Facing your digital future

Published —
18.10.17
Writer —

ARE you ready for a smack in the face?

That’s exactly how ‘veteran’ digital agency boss Ian Finch describes dealing with disruption in business.

Quoting former world heavyweight boxing champion Mike Tyson – “everyone has a plan until they get punched in the face” – Finch says the only way to survive is to change your business to suit the new environment.

“If you’re going to be ready for that smack in the face, it’s [thinking] about your operating models… being open and ready as people… being agile,” he told an Institute of Directors event in Liverpool.

Finch described the London and Liverpool-based digital agency he founded in 1997, Mando, as “a dinosaur in internet terms” while recounting Tales from the Front Line of Digital Disruption.

Alongside him was Laurie Benson, who has rolled with so many punches over a 35-year career in TV, print media and digital technology that she describes herself as a “student of change”.

Sign for Business and Intellectual Property Centre, Manchester Central Library
READ: Insight into the business journeys of entrepreneurs from the British Library Start-up Day

The pair talked over the hard lessons they had learned to help delegates confront the future, or rather the present given Benson’s assertion that “soon means now in a digital world”.

And the Tribune was there to capture their pearls of wisdom. Here are ten of them:

Own the problem

Benson recalled her time at Time Magazine, when the industry responded to the internet by rushing to publish free content. “If we had it to do over again, we wouldn’t put it up for free, we would have invented PayPal,” she said. “This was 1992 and the media industry could have [evolved into] Google.”

Consumers are in charge

Benson found the well-resourced Bloomberg, where she headed up commercial publishing and digital operations across Europe, the Middle East and Africa, a more reactive beast. “We moved wherever the audience moved and the biggest lesson is one that many companies haven’t learned: that the consumer, the reader, the audience is in charge – not you. Consumers will demand to interact with you the way they choose to interact.”

Your company can’t sleep

“Customer service is a 24-hour responsibility,” said Benson, who’s currently CEO of Upnexxt, a company that helps businesses transform themselves to meet future challenges. “Customers expect immediacy and they expect it 24-hours-a-day.” So more companies will have to turn to chatbots, she said, quoting Gartner Group research suggesting that by 2020 consumers will manage 85% of their relationship with a company online, without human interaction.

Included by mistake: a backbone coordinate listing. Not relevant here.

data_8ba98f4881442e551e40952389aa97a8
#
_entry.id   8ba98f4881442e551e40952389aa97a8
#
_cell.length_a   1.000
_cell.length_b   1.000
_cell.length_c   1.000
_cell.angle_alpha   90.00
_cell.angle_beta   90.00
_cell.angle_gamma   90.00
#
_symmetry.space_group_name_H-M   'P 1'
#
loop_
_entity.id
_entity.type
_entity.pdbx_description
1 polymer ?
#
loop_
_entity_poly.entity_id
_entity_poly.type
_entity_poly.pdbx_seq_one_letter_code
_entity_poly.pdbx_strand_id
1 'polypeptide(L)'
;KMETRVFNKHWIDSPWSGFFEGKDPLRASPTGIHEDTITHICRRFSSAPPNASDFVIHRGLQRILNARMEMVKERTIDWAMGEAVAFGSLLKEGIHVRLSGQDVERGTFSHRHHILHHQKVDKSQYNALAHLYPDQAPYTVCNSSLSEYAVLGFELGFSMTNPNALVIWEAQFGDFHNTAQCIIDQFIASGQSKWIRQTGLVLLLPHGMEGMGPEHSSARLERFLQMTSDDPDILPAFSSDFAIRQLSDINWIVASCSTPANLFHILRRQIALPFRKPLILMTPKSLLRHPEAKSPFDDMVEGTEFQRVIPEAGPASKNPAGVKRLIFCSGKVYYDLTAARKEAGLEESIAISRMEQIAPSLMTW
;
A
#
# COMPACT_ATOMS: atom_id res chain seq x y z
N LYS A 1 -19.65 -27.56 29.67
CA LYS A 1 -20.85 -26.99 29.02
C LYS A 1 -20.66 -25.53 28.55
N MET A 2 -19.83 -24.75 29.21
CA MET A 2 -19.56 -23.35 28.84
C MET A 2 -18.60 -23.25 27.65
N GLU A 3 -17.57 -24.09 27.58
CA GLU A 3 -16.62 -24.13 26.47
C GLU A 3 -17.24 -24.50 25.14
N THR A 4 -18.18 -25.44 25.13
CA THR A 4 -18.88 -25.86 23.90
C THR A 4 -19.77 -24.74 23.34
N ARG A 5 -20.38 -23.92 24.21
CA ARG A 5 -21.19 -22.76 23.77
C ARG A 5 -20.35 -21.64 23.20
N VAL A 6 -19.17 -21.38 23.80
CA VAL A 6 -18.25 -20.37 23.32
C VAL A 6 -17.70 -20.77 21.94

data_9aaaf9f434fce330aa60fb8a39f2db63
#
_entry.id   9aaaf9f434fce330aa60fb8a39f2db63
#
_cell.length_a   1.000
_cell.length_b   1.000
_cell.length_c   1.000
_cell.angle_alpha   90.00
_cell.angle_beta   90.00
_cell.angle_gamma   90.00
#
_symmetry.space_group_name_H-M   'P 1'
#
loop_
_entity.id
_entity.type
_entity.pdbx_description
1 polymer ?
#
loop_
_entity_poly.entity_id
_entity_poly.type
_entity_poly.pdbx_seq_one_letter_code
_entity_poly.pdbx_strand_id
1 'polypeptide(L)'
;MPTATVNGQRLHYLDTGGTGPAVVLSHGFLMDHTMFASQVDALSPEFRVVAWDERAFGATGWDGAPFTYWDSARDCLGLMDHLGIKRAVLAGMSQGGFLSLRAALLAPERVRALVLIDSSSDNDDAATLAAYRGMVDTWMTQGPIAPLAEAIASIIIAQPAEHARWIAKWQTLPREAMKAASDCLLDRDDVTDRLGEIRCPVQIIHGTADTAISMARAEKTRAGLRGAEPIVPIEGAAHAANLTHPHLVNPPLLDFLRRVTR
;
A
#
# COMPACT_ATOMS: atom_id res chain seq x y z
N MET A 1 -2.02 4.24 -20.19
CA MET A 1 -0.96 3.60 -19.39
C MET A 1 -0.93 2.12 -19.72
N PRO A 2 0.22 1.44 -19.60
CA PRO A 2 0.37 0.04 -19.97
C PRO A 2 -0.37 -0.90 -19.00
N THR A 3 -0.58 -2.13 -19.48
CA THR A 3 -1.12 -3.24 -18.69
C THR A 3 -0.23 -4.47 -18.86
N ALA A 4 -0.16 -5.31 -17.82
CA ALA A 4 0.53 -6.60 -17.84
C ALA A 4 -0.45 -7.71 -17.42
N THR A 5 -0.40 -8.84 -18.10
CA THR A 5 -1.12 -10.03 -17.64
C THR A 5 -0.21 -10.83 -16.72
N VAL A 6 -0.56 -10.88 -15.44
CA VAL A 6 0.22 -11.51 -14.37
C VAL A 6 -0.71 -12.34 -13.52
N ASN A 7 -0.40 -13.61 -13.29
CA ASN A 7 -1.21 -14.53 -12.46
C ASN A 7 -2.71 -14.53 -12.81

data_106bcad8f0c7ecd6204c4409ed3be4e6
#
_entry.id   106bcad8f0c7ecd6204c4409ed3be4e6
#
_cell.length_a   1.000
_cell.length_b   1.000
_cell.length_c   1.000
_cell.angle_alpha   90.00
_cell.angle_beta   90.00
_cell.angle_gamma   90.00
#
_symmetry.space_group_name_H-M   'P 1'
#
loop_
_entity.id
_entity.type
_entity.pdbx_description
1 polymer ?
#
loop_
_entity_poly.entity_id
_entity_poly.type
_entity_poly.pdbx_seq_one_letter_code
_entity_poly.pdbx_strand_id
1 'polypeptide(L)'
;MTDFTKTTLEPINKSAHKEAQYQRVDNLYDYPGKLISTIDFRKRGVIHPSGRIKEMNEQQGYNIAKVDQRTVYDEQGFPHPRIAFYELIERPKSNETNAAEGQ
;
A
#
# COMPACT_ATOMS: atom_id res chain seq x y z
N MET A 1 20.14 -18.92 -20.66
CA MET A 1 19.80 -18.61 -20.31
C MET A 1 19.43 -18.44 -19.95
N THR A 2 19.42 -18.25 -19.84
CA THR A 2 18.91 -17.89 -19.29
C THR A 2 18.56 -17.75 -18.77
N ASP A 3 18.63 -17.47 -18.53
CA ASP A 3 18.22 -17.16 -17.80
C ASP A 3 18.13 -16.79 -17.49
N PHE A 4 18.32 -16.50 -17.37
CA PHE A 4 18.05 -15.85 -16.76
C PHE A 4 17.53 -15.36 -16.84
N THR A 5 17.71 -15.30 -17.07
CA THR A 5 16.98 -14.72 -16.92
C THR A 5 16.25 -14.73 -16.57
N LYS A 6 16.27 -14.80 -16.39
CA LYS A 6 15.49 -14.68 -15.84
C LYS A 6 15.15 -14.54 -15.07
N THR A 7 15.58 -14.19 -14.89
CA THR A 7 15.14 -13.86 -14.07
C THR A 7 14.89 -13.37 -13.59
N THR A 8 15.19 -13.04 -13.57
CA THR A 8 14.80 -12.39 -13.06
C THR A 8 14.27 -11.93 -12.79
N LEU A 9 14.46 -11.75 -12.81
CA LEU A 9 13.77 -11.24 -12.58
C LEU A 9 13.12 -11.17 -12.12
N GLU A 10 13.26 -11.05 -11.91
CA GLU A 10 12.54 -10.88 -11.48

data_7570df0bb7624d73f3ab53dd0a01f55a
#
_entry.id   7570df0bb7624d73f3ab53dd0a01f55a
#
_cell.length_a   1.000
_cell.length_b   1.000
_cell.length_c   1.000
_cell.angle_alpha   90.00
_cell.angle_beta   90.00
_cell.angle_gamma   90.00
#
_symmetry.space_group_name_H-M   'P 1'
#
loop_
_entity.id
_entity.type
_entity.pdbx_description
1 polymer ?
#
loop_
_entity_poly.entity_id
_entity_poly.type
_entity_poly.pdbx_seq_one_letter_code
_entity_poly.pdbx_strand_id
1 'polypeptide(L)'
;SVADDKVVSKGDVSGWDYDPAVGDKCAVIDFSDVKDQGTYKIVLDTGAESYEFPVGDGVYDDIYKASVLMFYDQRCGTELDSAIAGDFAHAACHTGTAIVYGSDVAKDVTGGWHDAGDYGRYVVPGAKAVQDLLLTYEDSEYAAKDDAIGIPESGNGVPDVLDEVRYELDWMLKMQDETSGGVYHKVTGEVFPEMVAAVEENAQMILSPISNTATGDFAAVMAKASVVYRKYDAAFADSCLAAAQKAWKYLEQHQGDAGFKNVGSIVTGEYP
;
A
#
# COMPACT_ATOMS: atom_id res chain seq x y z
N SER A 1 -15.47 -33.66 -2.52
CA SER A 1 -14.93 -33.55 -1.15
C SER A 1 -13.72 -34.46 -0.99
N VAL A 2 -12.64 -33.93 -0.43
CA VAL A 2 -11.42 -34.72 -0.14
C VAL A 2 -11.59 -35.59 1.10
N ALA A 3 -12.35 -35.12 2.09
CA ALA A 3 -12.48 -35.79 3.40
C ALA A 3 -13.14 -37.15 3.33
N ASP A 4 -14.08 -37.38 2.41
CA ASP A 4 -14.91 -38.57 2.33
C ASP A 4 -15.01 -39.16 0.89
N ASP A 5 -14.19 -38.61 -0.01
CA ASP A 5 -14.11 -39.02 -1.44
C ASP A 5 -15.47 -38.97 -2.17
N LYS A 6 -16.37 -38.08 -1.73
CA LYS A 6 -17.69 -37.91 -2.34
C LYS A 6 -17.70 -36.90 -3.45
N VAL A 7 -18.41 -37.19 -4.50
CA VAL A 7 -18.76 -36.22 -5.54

Which makes messaging apps crucial

According to those behind the AI-powered and conversation-driven marketing platform, Drift, you can interact with more than 11,000 commercial chatbots via Facebook Messenger, be it to order flowers, check the weather or book a cab. Some 4bn people across the world use messaging apps, 1bn more than social media networks combined, said Benson, with Twitter’s audience (about 340m) dwarfed by the billion or more who are signed up to WhatsApp. “Messaging apps will begin to act like our home screen,” she said, adding: “The future might not even include websites.”

But don’t scrap your website just yet

“You’ll need that website to be a place to pool information when [Apple personal assistant] Siri searches for it,” said Benson. “It’s more a question of how deep it is.” Benson argued that smaller companies might do well to avoid apps, which require expensive updates to remain compatible with evolving platforms, and instead focus on making information available for the mobile web audience.

And be prepared to keep spending on it

“People think ‘I’ve done my website so that’s my spend for the next five years…’ No, not at all,” was Finch’s blunt message. “You’re going to need to change. You’re going to have to respond,” he said. “Particularly with SMEs the mindset of always spending is anathema to them. It’s our agency’s job to get decision-makers in financial budgeting to think ahead.”

Your activity is limited by humans, not tech

“There’s a free piece of kit for anything. We’ve got enough data to do anything we want,” said Finch. “But the thing about people is that we fear change and like to be comfortable.” To be truly creative, you have to keep trying new things and failing until something finally comes off, he added.

Collaboration can help everyone

Finch spoke about developing the North West group of the British Interactive Media Association, which he chairs, out of a series of informal meetings among Liverpool’s creative industries community. As a result, companies came together to work on large projects and arranged to help each other out with staffing. “When we have a gap in resourcing, we sub each other with developers at an inter-agency day rate,” he said.

So is agglomeration the future?

“You can’t have a siloed production-line mindset in the knowledge economy,” argued Finch, adding that, at company level, Mando couldn’t do some things other companies specialise in, and vice-versa, so it made sense to join forces. Combining to share back office and HR costs is not without risks, he accepted. However, he said longer-term partnerships could offer the buying power of a combined balance sheet, while individual management teams retained their independence over decision-making.

And finally…

Benson’s advice for those looking to grow their business was to dip their toe in a different pool. “Start to grow your world,” she said. “Test your product in an international market; think about becoming the biggest thing in Vietnam. Don’t be afraid to take your product into a small market where people need it.”

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